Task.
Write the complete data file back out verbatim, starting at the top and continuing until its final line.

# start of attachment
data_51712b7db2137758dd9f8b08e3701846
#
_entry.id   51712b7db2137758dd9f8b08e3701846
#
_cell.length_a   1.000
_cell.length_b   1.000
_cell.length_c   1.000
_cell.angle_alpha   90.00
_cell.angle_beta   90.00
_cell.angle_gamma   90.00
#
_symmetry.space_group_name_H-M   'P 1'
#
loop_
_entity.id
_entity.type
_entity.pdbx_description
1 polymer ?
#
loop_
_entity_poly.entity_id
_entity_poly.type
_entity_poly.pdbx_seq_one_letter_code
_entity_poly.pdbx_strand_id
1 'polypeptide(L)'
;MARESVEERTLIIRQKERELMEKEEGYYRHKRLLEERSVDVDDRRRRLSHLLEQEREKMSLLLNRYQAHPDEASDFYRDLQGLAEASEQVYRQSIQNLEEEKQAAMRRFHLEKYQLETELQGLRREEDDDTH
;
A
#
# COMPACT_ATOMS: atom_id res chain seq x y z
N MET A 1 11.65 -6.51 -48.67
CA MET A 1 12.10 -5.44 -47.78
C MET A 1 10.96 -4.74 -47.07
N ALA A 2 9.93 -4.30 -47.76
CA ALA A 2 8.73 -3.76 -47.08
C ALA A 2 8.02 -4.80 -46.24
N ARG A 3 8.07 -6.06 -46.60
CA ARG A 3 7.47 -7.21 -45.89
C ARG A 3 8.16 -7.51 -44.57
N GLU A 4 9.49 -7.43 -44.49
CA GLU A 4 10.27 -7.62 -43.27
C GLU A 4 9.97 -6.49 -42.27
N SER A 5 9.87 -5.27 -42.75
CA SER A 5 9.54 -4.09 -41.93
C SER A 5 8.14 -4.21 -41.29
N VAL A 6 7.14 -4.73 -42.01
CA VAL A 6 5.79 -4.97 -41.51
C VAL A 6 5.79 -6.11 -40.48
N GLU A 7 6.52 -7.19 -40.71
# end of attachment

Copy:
data_51712b7db2137758dd9f8b08e3701846
#
_entry.id   51712b7db2137758dd9f8b08e3701846
#
_cell.length_a   1.000
_cell.length_b   1.000
_cell.length_c   1.000
_cell.angle_alpha   90.00
_cell.angle_beta   90.00
_cell.angle_gamma   90.00
#
_symmetry.space_group_name_H-M   'P 1'
#
loop_
_entity.id
_entity.type
_entity.pdbx_description
1 polymer ?
#
loop_
_entity_poly.entity_id
_entity_poly.type
_entity_poly.pdbx_seq_one_letter_code
_entity_poly.pdbx_strand_id
1 'polypeptide(L)'
;MARESVEERTLIIRQKERELMEKEEGYYRHKRLLEERSVDVDDRRRRLSHLLEQEREKMSLLLNRYQAHPDEASDFYRDLQGLAEASEQVYRQSIQNLEEEKQAAMRRFHLEKYQLETELQGLRREEDDDTH
;
A
#
# COMPACT_ATOMS: atom_id res chain seq x y z
N MET A 1 11.65 -6.51 -48.67
CA MET A 1 12.10 -5.44 -47.78
C MET A 1 10.96 -4.74 -47.07
N ALA A 2 9.93 -4.30 -47.76
CA ALA A 2 8.73 -3.76 -47.08
C ALA A 2 8.02 -4.80 -46.24
N ARG A 3 8.07 -6.06 -46.60
CA ARG A 3 7.47 -7.21 -45.89
C ARG A 3 8.16 -7.51 -44.57
N GLU A 4 9.49 -7.43 -44.49
CA GLU A 4 10.27 -7.62 -43.27
C GLU A 4 9.97 -6.49 -42.27
N SER A 5 9.87 -5.27 -42.75
CA SER A 5 9.54 -4.09 -41.93
C SER A 5 8.14 -4.21 -41.29
N VAL A 6 7.14 -4.73 -42.01
CA VAL A 6 5.79 -4.97 -41.51
C VAL A 6 5.79 -6.11 -40.48
N GLU A 7 6.52 -7.19 -40.71